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‘Identity and dignity of the Rohingya hangs by a thread’

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An all-woman team has been collating the witness statements of 50 Rohingya refugees, to set in motion a global campaign to bring the Myanmar’s military to justice for ethnic cleansing and genocide.

On Sunday, Christmas Eve in many parts of the world, the affidavits containing harrowing stories were officially processed and can now be accessed by international lawyers pursuing Myanmar’s suspected war criminals in their respective jurisdictions.

Headed by advocate Shabnam Mayet from Johannesburg, the co-founder of campaign group Protect the Rohingya, the team consisted of South African advocate Shaida Mahomed of Johannesburg, attorney Tasneem Fredericks of Port Elizabeth and journalist Yvonne Ridley from Jedburgh in Scotland.

“We were bracing ourselves for some heart-rending accounts but nothing prepared us for what we heard, every person we met has seen the worst brutality being unleashed on their loved ones.“ said Mayet.

Mahomed added: “This is a serious indictment on the leaders of this world and their governments. All the Rohingya people ask for is their basic sense of belonging.”

Fredericks added: “The identity and dignity of the Rohingya hangs by a thread unless the world does something. After what I’ve heard these last few days I don’t understand the United Nations’ intransigence to call it what it is: genocide!” Ridley said: “I was deeply humbled by the dignity of these people and horrified by what they told me. This is a giant stain on humanity in the 21st century.”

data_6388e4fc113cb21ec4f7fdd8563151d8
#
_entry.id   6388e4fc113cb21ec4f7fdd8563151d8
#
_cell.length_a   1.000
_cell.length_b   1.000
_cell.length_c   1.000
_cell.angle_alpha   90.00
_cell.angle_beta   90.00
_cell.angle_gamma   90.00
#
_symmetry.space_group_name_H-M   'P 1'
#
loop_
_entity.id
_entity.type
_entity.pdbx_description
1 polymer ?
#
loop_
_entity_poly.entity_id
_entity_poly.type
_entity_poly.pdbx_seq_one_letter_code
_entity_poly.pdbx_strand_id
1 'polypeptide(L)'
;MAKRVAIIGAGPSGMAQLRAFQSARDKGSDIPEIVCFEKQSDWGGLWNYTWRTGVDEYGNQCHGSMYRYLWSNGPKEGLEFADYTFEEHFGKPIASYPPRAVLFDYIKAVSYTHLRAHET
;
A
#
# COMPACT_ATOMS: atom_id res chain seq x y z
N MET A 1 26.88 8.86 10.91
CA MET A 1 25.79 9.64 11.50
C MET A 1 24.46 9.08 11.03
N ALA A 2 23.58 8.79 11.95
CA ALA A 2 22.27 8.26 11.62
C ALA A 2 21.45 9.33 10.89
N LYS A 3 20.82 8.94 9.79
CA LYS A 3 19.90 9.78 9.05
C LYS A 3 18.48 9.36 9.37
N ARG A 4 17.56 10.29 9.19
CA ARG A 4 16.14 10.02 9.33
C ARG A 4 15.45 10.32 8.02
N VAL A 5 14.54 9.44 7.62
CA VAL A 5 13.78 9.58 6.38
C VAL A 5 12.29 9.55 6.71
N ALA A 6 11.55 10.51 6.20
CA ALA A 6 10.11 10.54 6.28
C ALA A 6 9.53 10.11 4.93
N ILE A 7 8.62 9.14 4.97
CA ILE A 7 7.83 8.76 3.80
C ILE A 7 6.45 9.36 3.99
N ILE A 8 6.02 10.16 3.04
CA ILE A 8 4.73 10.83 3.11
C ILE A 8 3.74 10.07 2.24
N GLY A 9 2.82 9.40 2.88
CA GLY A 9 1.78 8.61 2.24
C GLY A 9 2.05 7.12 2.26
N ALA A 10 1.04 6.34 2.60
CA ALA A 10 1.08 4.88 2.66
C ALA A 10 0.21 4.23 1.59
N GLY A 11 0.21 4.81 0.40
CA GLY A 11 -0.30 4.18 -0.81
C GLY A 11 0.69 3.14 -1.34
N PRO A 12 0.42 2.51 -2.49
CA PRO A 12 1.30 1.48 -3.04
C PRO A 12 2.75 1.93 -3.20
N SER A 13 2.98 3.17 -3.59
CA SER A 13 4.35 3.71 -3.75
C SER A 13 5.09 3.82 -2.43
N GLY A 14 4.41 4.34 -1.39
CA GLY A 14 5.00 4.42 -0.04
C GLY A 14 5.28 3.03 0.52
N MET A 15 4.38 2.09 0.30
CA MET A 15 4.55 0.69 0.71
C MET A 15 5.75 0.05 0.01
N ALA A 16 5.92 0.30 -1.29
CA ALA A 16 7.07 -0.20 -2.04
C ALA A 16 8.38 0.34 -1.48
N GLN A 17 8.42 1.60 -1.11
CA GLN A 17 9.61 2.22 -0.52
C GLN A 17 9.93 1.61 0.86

Both Rohingya men and women were interviewed from various villages, further confirming the systematic and methodical manner in which the Myanmar military perpetrated the most brutal atrocities against a civilian population. From the testimonies it was apparent that in some instances Rakhine buddhists assisted the military and even stabbed people who were still alive after they had been shot. These were identified by the victims as their Rakhine buddhist neighbours.

The lawyers listened for three days as victims from Showap Parag ( Choot Pyin), Tola Toli (Min Gyi Ywa) ,Arng Darng (Inn Din) recounted their narratives of the events. They shared the horrific accounts of gang rape , arson attacks on villages , slaughter of family members and loss of their land and belongings.

To date 800 000 Rohingya have fled into Bangladesh where they do not have refugee status and discussions of repatriation are underway.

Mayet says a full report will be published towards the end of next month. This was only the preliminary step , there is still much to be done and the team is hopeful other international human rights lawyers will contact Protect the Rohingya and use the database to bring cases in their own jurisdictions. Lawfare is one more tool we can utilise in the fight against oppression and injustice.

For this project, the team partnered with the International Relief Organisation based in Germany and was assisted by Bangladeshi volunteer and academic activist Reza Rehman Lenin. This project was partially funded by the Media Review Network and Salamedia both based in South Africa.

Protect the Rohingya is an awareness group which began in July 2012 with the aim of creating awareness on the plight of the Rohingya.

For more, visit Twitter: @ProtectRohingya   or Facebook: https://www.facebook.com/groups/308153155947556/


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